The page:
separate line, I definitely recommed b) fgets. Otherwise you're best off
with c) fread, but the problem is, you'll have to parse the delimiters
out yourself.


Why not

fscanf( "%[^#=]=%s", &variable, &value );

?

--
Christopher Benson-Manica | Jumonji giri, for honour.
ataru(at)cyberspace.org |
Nov 13 '05 #3

P: n/a
On Tue, 16 Sep 2003 16:50:56 UTC, ne*****@tokyo.com (Mantorok
Redgormor) wrote:
If I am parsing a config file that uses '#' for comments and the
config file itself is 1640 bytes, and the format is VARIABLE=VALUE, is
it recommended to use

a) fgetc (parse a character at a time)
Maybe a good choice because you handles each char that comes in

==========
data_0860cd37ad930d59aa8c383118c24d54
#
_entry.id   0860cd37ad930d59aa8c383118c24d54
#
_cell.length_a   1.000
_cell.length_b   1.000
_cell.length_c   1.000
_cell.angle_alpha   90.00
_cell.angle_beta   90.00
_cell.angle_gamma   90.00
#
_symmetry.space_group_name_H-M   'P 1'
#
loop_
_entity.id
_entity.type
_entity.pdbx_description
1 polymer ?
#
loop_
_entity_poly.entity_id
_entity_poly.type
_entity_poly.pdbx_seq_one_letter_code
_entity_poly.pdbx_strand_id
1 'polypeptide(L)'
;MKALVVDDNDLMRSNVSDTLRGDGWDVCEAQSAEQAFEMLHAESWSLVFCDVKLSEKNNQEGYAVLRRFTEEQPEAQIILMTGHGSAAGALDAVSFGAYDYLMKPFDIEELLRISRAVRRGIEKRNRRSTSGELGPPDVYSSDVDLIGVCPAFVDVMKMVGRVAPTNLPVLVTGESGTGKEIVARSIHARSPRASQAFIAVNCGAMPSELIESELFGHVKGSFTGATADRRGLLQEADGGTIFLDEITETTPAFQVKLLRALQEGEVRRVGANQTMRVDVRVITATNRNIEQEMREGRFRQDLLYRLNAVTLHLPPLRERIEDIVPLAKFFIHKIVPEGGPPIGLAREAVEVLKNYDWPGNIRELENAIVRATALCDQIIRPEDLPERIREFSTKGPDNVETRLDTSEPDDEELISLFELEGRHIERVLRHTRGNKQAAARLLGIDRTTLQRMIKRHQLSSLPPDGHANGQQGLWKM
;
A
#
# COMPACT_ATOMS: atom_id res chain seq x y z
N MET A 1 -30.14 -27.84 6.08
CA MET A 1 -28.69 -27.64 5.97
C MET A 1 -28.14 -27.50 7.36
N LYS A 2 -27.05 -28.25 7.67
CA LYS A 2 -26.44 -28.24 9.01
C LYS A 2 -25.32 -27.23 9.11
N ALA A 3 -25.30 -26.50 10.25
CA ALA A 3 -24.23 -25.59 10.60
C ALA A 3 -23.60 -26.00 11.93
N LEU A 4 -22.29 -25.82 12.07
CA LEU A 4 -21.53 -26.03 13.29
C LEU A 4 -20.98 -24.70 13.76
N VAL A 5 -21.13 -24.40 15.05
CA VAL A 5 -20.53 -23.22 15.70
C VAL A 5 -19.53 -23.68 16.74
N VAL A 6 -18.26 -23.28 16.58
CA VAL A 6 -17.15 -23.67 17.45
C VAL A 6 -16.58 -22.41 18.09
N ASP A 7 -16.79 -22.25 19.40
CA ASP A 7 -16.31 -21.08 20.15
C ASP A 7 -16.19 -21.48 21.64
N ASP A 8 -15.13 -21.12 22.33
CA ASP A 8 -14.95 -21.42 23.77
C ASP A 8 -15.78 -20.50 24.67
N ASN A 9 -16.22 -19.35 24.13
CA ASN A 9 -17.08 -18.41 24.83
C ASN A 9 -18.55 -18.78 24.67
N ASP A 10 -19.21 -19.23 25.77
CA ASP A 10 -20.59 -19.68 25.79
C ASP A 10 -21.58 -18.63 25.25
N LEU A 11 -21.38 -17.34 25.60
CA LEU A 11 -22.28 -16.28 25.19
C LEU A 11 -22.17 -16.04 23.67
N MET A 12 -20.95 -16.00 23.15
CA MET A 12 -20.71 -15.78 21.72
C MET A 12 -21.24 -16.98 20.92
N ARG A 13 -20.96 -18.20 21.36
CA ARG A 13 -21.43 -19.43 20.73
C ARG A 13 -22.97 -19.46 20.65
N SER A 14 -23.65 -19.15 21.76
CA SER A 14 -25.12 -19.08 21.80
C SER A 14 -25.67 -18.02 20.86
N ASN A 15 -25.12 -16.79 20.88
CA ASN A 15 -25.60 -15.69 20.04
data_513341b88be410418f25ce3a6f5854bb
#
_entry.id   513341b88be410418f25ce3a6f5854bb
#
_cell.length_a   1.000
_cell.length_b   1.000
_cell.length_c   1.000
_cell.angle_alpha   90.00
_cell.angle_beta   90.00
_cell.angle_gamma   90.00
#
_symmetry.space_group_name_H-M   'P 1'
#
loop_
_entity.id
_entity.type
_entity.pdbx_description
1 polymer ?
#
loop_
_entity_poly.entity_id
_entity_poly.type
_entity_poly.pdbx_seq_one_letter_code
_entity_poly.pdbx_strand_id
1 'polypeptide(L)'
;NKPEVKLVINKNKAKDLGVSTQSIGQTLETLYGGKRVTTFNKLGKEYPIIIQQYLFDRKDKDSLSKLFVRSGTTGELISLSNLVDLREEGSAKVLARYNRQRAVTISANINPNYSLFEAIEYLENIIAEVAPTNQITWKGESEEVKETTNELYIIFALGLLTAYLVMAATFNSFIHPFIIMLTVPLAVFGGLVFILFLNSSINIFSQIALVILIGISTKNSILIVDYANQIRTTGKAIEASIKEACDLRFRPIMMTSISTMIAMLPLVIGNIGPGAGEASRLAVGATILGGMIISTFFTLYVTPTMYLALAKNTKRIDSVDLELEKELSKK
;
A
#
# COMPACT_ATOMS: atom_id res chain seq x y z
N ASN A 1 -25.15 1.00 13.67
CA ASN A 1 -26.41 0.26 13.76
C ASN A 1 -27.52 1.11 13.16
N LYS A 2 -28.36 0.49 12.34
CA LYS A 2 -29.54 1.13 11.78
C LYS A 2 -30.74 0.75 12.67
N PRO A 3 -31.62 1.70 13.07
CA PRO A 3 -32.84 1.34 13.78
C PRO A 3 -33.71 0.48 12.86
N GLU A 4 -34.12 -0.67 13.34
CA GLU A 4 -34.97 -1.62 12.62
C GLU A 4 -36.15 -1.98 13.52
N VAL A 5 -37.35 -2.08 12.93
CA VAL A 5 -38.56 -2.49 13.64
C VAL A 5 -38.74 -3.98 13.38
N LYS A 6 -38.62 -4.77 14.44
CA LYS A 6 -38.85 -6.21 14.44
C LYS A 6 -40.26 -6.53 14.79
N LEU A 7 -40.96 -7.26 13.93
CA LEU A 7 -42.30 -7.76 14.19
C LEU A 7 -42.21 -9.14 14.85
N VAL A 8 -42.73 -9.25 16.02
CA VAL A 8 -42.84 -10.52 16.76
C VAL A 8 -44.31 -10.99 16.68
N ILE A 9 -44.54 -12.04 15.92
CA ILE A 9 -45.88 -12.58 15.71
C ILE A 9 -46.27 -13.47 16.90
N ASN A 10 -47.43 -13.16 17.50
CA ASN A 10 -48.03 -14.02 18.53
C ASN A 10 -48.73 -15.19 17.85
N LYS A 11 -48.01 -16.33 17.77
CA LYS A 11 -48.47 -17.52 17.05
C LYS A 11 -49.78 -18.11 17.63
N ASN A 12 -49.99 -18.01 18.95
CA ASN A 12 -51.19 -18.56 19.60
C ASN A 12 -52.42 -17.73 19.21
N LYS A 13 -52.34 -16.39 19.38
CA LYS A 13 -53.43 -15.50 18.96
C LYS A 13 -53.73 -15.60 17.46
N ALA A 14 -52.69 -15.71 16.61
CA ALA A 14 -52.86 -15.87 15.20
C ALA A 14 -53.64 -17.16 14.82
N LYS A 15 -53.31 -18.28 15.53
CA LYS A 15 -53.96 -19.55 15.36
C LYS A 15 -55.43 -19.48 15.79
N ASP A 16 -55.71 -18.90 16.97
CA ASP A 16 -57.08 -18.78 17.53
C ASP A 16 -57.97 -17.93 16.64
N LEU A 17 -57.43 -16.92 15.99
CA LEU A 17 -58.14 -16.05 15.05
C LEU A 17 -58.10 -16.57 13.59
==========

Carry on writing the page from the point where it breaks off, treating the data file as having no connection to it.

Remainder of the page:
directly. No need to mess up with buffer sizes for a whole line.
b) fgets (read in blocks of whatever size)
Maybe a good choice because you can thereafter handle the line as such
as you likes.
Maybe a bad choice because it may be possible that the buffer you
gives fgets is too small
c) fread (get the size of the file and fread the entire thing into
memory)
Maybe a good choice when you knows the whole size of the file. Anyway
it costs more memory as absolutely required.

and when would it be appropriate to use either a, b, or c?


Does you like to handle undersized input buffers? Then use b).
Does you have quick access to the size of the file? Then use c)
Don't you like to handle dynamic input buffers only to get a line
coplete because it is longer than you had think it should be? And is
your memory limited in size (wheras your progam may not the only that
runs on the mashine)?
Or is it even not so easy to determine the size of the file in a
manner that you can allocate a buffer big enough to read it in at
once?